Roadside Program Administrator Cathy Ford will present the annual Safety Rest Area Status Report and Planning Map to the Idaho Transportation Board when it meets next week in Shoshone. The meeting will be Thursday (May 18) at the District 4 Office.
The board’s visit will officially start at 7 a.m. on Wednesday (May 17) with a breakfast meeting that includes Twin Falls area transportation organizations. The public meeting on the Forum on Transportation Investment will follow at 9:30 a.m. in the Twin Falls city council chambers. After lunch, the board will tour projects in Jerome and Twin Falls.
Some of the statewide safety rest area activities under way, according to Ford, include 511 sign overlays, which have been installed and are operational at all existing rest areas in districts 1 through 4. Districts 5 and 6 should be completed soon.
The Blacks Creek Rest Area along I-84 near Boise is being reconstructed. This $11 million project is scheduled to be finished by the end of this year. Two facilities in District 6 also are scheduled for reconstruction or rehabilitation this year: Clark Hill on U.S. 26 and Big Lost River on U.S. 20/26. Long-range plans include the construction of a number of new facilities. The first – Camas Prairie on U.S. 95 in District 2 – is scheduled for construction in 2009.
The Rest Area Maintenance Contract is being updated and standardized.
ITD is working with the Idaho Weed Awareness Coordinator to develop a weed awareness poster to educate the public on the dangers of transporting and spreading noxious weeds across the state. The poster will be displayed at Idaho’s Gateway Rest Areas to increase weed awareness in Idaho.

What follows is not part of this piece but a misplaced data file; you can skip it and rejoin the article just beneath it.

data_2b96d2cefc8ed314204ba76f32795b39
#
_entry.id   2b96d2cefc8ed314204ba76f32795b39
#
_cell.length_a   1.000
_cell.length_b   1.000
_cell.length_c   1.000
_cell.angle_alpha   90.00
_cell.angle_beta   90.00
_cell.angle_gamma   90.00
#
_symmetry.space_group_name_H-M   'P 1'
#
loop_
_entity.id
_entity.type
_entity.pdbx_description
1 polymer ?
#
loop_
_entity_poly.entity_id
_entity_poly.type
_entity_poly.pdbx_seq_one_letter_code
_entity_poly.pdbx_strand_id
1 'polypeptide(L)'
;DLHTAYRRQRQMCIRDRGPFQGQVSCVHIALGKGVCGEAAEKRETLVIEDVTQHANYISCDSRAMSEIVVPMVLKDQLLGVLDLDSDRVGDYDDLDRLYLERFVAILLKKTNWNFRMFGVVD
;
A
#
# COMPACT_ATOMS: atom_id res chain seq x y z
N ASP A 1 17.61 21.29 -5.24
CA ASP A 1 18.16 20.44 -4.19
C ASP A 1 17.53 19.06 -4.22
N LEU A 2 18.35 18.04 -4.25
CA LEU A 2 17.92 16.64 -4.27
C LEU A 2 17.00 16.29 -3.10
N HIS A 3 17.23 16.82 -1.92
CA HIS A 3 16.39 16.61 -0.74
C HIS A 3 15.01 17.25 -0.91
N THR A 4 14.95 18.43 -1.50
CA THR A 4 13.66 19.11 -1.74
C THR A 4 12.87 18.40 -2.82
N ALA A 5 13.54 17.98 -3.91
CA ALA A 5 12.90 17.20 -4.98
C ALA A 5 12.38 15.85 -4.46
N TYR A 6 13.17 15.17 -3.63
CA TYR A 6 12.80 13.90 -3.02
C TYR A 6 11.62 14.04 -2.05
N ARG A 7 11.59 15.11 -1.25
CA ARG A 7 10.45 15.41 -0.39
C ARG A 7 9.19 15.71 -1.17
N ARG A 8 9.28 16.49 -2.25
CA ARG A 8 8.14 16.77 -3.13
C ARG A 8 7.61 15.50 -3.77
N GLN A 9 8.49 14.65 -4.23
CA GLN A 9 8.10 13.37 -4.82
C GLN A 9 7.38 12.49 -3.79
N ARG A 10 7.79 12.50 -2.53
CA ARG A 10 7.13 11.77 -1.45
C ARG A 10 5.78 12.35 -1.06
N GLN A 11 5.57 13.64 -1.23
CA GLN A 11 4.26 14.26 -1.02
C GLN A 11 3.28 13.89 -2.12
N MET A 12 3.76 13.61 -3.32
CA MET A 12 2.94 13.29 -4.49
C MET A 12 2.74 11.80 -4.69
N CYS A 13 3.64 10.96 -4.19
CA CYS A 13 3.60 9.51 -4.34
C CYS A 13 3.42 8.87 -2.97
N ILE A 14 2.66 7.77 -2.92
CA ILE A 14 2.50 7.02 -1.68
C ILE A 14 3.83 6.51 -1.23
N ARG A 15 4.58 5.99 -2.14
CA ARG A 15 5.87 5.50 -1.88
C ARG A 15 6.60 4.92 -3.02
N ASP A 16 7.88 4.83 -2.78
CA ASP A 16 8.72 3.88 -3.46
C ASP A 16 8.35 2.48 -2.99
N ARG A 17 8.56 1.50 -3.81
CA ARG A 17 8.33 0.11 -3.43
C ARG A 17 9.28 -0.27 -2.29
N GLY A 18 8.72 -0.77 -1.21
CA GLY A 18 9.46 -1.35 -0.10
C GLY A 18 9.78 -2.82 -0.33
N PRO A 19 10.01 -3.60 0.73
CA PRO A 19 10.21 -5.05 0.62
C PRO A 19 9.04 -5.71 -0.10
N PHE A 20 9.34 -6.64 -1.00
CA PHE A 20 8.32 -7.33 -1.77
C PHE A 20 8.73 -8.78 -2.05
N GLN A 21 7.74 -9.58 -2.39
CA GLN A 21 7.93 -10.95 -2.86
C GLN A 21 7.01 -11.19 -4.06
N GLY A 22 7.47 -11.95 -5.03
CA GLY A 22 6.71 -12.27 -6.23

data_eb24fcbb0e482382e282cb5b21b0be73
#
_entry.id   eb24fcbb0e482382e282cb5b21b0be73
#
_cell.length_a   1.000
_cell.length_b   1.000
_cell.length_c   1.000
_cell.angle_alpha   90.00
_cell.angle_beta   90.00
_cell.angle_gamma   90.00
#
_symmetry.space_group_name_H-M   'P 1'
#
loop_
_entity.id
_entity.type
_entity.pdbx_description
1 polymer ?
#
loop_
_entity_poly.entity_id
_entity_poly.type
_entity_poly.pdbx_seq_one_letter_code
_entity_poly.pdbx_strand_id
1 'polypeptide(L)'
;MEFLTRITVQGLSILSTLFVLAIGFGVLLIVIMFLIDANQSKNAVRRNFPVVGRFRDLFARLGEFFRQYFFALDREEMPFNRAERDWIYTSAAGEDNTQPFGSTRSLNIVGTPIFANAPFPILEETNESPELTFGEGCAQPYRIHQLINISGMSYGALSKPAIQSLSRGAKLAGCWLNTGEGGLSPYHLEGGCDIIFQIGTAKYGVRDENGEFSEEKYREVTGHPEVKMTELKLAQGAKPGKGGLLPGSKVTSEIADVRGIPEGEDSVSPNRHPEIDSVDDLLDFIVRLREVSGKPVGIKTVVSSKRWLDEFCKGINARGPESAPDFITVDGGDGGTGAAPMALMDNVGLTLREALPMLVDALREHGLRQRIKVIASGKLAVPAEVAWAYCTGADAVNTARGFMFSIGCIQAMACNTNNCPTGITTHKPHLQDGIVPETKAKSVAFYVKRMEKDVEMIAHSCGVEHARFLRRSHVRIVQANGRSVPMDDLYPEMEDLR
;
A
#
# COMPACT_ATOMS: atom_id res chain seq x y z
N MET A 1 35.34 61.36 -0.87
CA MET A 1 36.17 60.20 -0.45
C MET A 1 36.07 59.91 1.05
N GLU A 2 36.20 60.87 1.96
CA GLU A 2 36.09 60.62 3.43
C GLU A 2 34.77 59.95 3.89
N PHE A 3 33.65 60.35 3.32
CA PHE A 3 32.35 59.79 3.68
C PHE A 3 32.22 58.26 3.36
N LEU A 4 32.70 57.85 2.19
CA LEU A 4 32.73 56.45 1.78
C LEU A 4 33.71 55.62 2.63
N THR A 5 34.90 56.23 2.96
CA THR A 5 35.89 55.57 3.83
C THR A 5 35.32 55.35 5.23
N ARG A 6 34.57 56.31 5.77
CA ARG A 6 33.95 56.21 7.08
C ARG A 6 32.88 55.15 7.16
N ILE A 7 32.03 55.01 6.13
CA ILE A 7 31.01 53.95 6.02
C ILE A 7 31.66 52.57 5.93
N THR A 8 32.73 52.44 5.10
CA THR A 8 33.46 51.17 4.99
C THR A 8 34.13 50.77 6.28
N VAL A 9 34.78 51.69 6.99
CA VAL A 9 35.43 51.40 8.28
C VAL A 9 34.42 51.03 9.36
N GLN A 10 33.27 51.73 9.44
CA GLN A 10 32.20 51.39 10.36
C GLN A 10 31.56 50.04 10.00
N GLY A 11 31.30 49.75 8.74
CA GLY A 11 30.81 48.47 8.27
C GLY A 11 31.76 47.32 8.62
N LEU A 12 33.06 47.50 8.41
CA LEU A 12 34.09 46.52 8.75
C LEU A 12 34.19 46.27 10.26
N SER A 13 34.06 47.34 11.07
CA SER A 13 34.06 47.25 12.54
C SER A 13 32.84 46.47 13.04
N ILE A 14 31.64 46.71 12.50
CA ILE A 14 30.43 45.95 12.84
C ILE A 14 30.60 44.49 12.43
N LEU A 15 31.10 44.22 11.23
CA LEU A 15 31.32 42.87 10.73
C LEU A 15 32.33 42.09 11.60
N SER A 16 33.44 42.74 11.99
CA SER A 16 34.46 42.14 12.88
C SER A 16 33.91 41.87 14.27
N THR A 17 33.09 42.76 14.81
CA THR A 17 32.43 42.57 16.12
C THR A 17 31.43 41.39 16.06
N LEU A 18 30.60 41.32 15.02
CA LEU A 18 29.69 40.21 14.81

Currently, District 6’s rest areas are closed for the winter. ITD hopes to keep those facilities open year-round.
Other board discussion
CMAQ and Enhancement Projects
The primary purpose of Idaho’s CMAQ Program is to fund projects that help reduce ozone, carbon monoxide, and particulate matter, which result from transportation-related emissions.
Of the 43 projects requested for funding statewide, 23 totaling just over $4 million are recommended for funding. Recommended projects for FY09 include vacuum sweeper trucks, flusher/deicer trucks and traffic signal system upgrades.
Of the 47 statewide applications totaling approximately $20 million, the Enhancement Advisory Committee recommends funding 15, totaling just over $5 million.
Three basic project categories intended to enhance motorists’ traveling experienc are: historic, scenic/environmental, and pedestrian/bicycle. Some of the projects recommended for funding in FY09 include a bike path extension in Coeur d’Alene, sidewalks in Meridian, the Weiser Oregon Short Line Railroad Station rehabilitation, the Clark Street interchange entrance project in Pocatello and the west Lewiston entry enhancement project.